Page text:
Hello Milo: How Autonomous Vehicles Can Make Driving Better For Sports Fans


When it comes to autonomous technology, it is hard to think of a topic that has received more attention than self-driving vehicles. Autonomous technology typically refers to replacing tasks done manually by humans with some form of machine and / or machine learning. Companies such as Uber, Tesla and Google have spent millions of dollars developing new vehicles that rely on automated technology powered by sophisticated algorithms rather than humans as drivers.

Similar to much of autonomous technology, the future of autonomous vehicles is complex depending on your point-of-view. Today, however, autonomous vehicles are used as compliments to rather than replacements of cars. The Dallas Cowboys and Texas Rangers are good examples of teams that have determined novel ways to leverage autonomous driving.  More specifically, “Dallas Cowboys and Texas Rangers fans can soon be able to take driverless vehicles to and from the parking lots of AT&T Stadium and Globe Life Park about an hour before and after all games this season.”

The Cowboys have identified a common issue for sports fans when it comes to attending live events at professional sports venues. It often takes a long time to walk from a parking lot to the venue itself. Because parking lots are often very crowded at specific times (i.e. before and after games), it is very difficult for buses or larger shuttles to bring fans to the venue. Milo, the name for this new shuttle service, solves these problems. These vehicles are relatively small and can drive “on a pre-programmed route on paved off-street trails and stops at assorted, pre-designated stops throughout…stadiums’ parking lots and complexes.”

Because both the Cowboys and Rangers play in Arlington, a suburb of Dallas, many fans rely on cars to drive to games. Milo makes it much easier for fans to have a better travel experience because they will have significantly less stress about getting to their seats if they drive to a game. Given that many teams at both the professional and collegiate level have fans that want to drive to venues (in particular to tailgate before games), using a system like Milo should increase the likelihood of people coming to games, concerts, and events.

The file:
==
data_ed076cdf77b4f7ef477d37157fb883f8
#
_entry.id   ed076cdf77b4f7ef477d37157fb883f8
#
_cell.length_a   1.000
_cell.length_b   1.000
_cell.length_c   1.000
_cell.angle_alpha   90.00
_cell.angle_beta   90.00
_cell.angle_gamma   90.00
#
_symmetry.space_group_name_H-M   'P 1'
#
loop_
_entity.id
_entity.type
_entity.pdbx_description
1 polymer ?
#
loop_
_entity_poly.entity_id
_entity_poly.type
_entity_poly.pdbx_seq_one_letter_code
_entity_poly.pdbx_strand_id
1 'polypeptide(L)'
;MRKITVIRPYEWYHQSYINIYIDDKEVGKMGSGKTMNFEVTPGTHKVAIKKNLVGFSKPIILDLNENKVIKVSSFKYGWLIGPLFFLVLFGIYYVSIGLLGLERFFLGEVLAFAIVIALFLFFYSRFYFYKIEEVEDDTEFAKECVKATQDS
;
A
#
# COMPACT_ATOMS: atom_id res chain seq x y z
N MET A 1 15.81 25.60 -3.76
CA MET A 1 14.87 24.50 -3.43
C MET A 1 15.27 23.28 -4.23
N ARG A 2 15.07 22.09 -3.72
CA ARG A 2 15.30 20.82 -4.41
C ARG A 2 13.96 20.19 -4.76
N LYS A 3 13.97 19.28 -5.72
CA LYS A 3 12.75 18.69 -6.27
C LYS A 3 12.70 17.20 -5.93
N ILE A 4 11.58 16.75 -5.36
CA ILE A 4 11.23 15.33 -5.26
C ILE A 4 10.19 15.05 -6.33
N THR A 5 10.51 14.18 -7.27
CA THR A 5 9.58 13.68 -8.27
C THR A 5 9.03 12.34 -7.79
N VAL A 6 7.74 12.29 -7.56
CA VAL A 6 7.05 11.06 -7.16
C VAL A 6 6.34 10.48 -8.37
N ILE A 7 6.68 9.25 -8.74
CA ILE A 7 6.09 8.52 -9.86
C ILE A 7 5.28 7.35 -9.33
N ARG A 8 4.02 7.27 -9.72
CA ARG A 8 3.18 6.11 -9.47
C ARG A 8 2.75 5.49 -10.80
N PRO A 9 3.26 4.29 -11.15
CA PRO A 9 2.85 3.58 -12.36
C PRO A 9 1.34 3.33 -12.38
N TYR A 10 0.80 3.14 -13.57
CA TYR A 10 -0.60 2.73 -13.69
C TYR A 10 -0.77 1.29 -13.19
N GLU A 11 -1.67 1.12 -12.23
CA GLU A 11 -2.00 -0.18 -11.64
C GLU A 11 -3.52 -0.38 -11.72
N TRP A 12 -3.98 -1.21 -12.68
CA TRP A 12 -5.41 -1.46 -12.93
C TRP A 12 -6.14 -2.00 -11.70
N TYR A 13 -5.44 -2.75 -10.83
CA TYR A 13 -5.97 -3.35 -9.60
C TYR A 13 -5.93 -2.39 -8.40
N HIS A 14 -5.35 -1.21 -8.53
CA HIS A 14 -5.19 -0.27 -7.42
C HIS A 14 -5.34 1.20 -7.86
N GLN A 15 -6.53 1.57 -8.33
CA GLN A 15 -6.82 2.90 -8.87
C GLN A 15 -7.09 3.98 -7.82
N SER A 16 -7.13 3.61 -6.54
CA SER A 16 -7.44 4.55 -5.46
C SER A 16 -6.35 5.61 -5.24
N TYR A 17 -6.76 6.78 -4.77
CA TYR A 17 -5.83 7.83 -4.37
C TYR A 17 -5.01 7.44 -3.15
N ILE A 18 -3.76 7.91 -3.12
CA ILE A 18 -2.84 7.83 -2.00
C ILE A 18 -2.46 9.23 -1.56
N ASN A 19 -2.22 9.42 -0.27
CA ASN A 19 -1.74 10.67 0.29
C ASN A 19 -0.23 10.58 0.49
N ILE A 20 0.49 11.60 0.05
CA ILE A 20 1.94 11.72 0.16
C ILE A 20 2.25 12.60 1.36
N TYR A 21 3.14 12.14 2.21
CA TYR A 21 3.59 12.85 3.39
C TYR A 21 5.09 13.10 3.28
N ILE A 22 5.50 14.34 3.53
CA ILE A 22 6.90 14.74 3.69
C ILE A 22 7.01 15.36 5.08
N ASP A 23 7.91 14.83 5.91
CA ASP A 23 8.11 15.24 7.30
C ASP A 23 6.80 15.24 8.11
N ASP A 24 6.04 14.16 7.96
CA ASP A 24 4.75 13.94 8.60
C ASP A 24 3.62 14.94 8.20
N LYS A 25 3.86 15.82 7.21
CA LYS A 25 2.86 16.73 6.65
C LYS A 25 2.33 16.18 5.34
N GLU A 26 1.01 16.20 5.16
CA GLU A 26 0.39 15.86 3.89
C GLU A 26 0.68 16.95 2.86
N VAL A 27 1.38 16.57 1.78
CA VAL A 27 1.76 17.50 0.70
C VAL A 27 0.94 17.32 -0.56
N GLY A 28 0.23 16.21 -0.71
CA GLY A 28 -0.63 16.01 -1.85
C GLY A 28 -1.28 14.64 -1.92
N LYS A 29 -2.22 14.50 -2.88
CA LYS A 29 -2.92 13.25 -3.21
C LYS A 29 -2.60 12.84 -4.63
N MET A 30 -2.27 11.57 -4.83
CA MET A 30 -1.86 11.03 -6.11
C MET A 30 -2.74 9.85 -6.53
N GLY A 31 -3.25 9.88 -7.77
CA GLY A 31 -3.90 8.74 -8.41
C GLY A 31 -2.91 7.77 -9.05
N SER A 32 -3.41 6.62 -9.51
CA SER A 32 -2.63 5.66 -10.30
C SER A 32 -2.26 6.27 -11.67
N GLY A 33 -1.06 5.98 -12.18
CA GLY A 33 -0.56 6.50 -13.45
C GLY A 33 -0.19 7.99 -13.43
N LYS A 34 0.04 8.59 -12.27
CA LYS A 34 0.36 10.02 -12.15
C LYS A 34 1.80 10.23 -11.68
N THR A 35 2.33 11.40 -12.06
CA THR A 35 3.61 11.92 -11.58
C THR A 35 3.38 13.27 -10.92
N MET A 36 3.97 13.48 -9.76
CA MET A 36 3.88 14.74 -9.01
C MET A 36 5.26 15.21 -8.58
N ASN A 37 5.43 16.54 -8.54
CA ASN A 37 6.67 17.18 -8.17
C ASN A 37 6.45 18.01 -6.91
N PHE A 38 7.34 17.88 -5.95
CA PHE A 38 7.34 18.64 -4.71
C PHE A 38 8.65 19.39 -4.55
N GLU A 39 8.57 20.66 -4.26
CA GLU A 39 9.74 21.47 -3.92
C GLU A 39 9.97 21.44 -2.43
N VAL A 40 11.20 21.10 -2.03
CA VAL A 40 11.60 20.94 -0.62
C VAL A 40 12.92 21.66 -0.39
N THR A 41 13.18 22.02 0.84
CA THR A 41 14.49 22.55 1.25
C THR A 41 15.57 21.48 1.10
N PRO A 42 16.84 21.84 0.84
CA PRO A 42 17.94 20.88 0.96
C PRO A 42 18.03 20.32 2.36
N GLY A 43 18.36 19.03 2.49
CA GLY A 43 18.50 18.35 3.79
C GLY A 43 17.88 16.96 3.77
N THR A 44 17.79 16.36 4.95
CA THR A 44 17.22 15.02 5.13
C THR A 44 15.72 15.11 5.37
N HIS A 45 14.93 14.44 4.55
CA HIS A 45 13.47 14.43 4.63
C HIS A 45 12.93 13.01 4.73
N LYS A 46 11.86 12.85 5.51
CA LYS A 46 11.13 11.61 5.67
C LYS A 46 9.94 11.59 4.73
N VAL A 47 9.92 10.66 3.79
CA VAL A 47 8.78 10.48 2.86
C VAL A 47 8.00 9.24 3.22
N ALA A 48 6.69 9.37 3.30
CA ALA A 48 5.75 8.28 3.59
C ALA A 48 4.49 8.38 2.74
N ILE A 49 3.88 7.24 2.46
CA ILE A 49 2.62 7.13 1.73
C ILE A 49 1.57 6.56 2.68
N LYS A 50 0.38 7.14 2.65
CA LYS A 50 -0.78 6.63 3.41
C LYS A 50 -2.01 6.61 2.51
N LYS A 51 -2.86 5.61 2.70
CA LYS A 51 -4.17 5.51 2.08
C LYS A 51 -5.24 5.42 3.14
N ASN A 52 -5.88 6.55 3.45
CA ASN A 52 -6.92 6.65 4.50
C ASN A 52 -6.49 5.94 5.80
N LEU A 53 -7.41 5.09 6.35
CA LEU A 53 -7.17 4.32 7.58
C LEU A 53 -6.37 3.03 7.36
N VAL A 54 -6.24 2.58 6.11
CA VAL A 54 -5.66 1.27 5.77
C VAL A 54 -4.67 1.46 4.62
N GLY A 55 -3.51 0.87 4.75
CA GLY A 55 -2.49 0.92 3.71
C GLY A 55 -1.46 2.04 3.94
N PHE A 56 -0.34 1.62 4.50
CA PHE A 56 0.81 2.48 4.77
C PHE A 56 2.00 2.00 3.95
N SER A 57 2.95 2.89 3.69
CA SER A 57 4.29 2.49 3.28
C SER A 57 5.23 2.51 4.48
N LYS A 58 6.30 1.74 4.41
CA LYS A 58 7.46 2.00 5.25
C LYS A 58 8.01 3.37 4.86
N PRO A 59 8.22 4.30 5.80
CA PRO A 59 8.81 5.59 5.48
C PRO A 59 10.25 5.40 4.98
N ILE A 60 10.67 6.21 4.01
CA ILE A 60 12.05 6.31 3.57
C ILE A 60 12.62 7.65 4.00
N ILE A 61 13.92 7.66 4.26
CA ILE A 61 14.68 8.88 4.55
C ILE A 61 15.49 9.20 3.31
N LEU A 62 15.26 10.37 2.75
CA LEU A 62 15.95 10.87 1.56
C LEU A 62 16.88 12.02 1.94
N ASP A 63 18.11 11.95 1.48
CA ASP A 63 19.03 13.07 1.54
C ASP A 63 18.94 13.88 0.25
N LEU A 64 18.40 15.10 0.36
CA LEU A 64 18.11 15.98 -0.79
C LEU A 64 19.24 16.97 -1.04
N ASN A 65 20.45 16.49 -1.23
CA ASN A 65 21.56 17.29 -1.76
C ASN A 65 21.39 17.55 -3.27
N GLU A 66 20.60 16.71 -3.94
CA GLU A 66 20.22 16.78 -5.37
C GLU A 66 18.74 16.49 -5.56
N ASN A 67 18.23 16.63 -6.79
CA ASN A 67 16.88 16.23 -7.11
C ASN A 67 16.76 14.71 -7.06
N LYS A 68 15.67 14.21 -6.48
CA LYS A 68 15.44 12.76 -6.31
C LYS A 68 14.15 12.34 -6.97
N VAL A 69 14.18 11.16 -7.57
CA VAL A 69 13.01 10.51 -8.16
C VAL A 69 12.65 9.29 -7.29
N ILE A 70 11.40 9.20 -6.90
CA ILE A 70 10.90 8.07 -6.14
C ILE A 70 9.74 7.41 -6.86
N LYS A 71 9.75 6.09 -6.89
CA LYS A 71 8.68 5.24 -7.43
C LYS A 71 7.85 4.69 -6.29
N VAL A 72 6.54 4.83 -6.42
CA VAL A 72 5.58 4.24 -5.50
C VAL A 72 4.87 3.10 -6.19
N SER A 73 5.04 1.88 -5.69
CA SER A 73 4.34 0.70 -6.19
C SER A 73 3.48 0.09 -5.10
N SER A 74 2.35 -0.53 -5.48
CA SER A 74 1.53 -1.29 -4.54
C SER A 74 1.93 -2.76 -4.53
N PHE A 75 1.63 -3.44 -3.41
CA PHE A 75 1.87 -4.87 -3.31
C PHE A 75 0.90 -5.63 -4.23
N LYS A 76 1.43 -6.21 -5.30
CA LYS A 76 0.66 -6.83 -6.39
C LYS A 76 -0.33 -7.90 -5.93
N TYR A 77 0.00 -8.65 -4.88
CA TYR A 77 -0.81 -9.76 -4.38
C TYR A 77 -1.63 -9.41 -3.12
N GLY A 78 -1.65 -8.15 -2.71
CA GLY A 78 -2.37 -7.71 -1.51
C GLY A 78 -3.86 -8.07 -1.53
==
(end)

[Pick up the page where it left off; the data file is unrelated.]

The city of Arlington using Milo for Cowboys or Rangers games also contains another feature that should be used when adapting new technology. Arlington has decided to lease “two self-driving, electric vehicles from France-based EasyMile for a one-year pilot program to explore autonomous transportation technology in a real-world setting.” Rather than making a large, up-front commitment to a new technology, the city of Arlington will test autonomous driving and see what improvements can be made in the future. The best way to see if a technology works is actually to see if the technology works.

By conducting a smaller-scale experiment, Arlington will have the information it needs to either move forward or end the program. Milo shows how testing new, autonomous technology can have a large impact on the fan experience with a relatively small time and monetary investment.